1. Agafonkin, V. (2009) SunCalc sun position and sunlight phases calculator. Available at: http:// suncalc.net/#/54.9749,-1.6104,17/2016.10.26/15:50 (Accessed: 26 October 2016). 2. ArkFinder (2006) Copenhagen’s black diamond. - a photo on Flickriver. Available at: http:// flickriver.com/photos/arkfinder/274182359/ (Accessed: 2 November 2016). 3. Bennett, S. and Council on Library and Information Resources (2006) Library as place: Rethinking roles, rethinking space. Washington, D.C.: Council on Library and Information Resources. 4. Choy, K. (2011) Libraries. Available at: https://issuu.com/kevinchoy/docs/libraries (Accessed: 26 October 2016). 5. Chronicle, E. and Administrator, nechronicle (2014) New course at Newcastle city library for budding entrepreneurs. Available at: http://www.chroniclelive.co.uk/news/local-news/new-coursenewcastle-city-library-6471512 (Accessed: 27 October 2016). 6. Council, N.C. (2016) John Dobson street. Available at: https://www.newcastle.gov.uk/renewcastle/ project/john-dobson-street (Accessed: 26 October 2016). 7. Council, N.C. (2016) John Dobson street. Available at: https://www.newcastle.gov.uk/renewcastle/ project/john-dobson-street (Accessed: 27 October 2016). 8. Dane Architectural (2016) Projects / Newcastle City Library. Available at: http://www. danearchitectural.co.uk/projects/newcastle-city-library/ (Accessed: 26 October 2016). 9. DisableGo (no date) City library, Newcastle upon Tyne disabled access guide. Available at: http:// www.disabledgo.com/access-guide/newcastle-city-council/city-library-2 (Accessed: 26 October 2016). 10. Drömmarnas Hus (2013) Drömkören på Malmö stadsbibliotek. Paragraf 18. Drömmarnas Hus, Rosengård. Available at: https://www.youtube.com/watch?v=fnvj7s21Xuc (Accessed: 2 November 2016). 11. Europe, K. (2016) Newcastle libraries. Available at: https://www.kajima.co.uk/case-studies/ newcastlelibrary/ (Accessed: 26 October 2016). 12. Federation, R. (2010) Newcastle city library, Newcastle upon Tyne, United Kingdom, Europe - case history. Available at: http://www.dowcorning.com/content/publishedlit/62-1558C-01_01.pdf (Accessed: 26 October newcastlephotos (2010a) ‘Central library’, Central Library, November. Available at: http://newcastlephotos.blogspot.co.uk/2006/04/central-library.html (Accessed: 26 October 2016). 13. FutureLearn (no date) Propaganda and ideology in everyday life. Available at: https://www. futurelearn.com/partners/british-library (Accessed: 2 November 2016). 14. Google Maps (no date) Available at: https://www.google.co.uk/maps/place/Newcastle+City+Libra ry/@54.9753872,-1.6106239,443m/data=!3m1!1e3!4m5!3m4!1s0x0:0xe7d9ef71e29bffca!8m2!3d54.974 9243!4d-1.6103673!6m1!1e1 (Accessed: 26 October 2016). 15. Lomholt, I. and admin (2009) Newcastle city library, building. Available at: http://www.e-architect. co.uk/newcastle/newcastle-city-library (Accessed: 26 October 2016). 16. Lomholt, I. and admin (2009) Newcastle city library, building. Available at: http://www.e-architect. co.uk/newcastle/newcastle-city-library (Accessed: 27 October 2016). 17. Lord, J. (2003) City library, Newcastle. Available at: https://www.flickr.com/photos/57899800@ N00/10715508693/in/photolist-hjTMpT (Accessed: 27 October 2016). 18. Morley, A.D. and Wrong, J.A. (2010) Archinect. Available at: http://uk.archinect.com/blog/ article/44774028/malm (Accessed: 2 November 2016). 19. NBS (2016) ART in architecture — Exemplars of buildings where culture is at the core and artists have been. Available at: https://www.youtube.com/ watch?list=PL5KMGjUUuM9615fq92kChziNBwE2BX4hr&v=HemIanJGHME (Accessed: 26 October 2016).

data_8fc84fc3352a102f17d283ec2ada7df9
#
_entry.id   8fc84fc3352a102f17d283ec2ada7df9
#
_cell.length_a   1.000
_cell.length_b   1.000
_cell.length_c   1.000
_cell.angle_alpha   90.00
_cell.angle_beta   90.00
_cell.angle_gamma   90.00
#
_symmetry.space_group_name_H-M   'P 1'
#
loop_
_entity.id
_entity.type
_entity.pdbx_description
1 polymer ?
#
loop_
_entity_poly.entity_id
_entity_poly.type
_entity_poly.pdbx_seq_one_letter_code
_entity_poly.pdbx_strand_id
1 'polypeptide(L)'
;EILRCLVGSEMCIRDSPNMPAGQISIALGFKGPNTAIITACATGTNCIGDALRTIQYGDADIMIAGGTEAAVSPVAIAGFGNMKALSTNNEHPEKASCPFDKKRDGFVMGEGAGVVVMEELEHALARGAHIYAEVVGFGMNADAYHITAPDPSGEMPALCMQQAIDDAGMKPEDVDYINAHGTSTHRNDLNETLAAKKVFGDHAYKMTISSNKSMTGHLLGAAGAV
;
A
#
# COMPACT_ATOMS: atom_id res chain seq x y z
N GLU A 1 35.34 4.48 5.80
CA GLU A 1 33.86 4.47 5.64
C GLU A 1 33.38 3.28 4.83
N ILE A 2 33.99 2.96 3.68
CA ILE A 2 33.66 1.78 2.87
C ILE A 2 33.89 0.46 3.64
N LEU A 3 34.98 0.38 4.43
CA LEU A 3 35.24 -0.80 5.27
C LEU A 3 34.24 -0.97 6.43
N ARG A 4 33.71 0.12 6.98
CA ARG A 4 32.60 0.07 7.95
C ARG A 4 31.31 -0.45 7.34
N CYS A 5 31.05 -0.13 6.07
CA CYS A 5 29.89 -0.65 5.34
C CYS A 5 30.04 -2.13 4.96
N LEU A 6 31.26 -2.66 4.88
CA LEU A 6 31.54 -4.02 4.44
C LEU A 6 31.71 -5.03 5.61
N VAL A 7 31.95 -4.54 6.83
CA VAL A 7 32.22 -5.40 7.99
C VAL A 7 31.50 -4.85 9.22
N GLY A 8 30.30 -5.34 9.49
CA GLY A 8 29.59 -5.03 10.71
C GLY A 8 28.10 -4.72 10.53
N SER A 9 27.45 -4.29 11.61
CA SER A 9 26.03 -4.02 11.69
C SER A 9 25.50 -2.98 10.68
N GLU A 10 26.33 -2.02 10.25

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 20. Newcastle University (2015) Connect with us. Available at: http://www.ncl.ac.uk/ undergraduate/newcastle/ (Accessed: 26 October 2016).  21. newcastlephotos (2010b) Central library. Available at: http://newcastlephotos.blogspot. co.uk/2006/04/central-library.html (Accessed: 26 October 2016).  22. Nexus (2013) Nexus. Available at: http://www.nexus.org.uk/metro (Accessed: 27 October 2016).  23. Nixon, A. (2015) Case Study: Newcastle City Library. Available at: https://issuu.com/ adamnixonat/docs/w11012224_case_study_final_reduced_ (Accessed: 26 October 2016).  24. O’Donoghue-MEN, D. (2015) North east readers still love the library - despite national decline. Available at: http://www.chroniclelive.co.uk/news/north-east-news/north-east-readersstill-love-10575054 (Accessed: 27 October 2016).  25. Phethean, E. (2009) A history of the city library in Newcastle. Newcastle upon Tyne: Tyne Bridge Publishing.  26. Quinn, M. (2005) Geograph: Newcastle city library, Charles Avison... (C) Mike Quinn. Available at: http://www.geograph.org.uk/photo/4542581 (Accessed: 27 October 2016).  27. RoMie, S. (2015) Steel-vs-concrete and timber. Available at: http://www.slideshare.net/ sheerazgulabro/aquib-steelvsconcrete (Accessed: 2 November 2016).  28. Soilscapes (2016) Available at: http://www.landis.org.uk/soilscapes/ (Accessed: 26 October 2016).  29. State Library of New South Wales (2012) People places: A guide for public library buildings in new south wales. 3rd edn. Sydney, N.S.W.: State Library of NSW.  30. The Avison Ensemble, T.A.E. (2016) The Charles Avison building. Available at: http://www. avisonensemble.com/the-ensemble/the-charles-avison-building.html (Accessed: 26 October 2016).2016).  31. Which 2016 (2016) Newcastle university (N21) - which? University. Available at: http:// university.which.co.uk/newcastle-university-n21 (Accessed: 26 October 2016).  32. Wikimedia (2009) File: Newcastle city library west facade full.JPG - Wikimedia commons. Available at: https://commons.wikimedia.org/wiki/File:Newcastle_City_Library_west_facade_full. JPG (Accessed: 27 October 2016).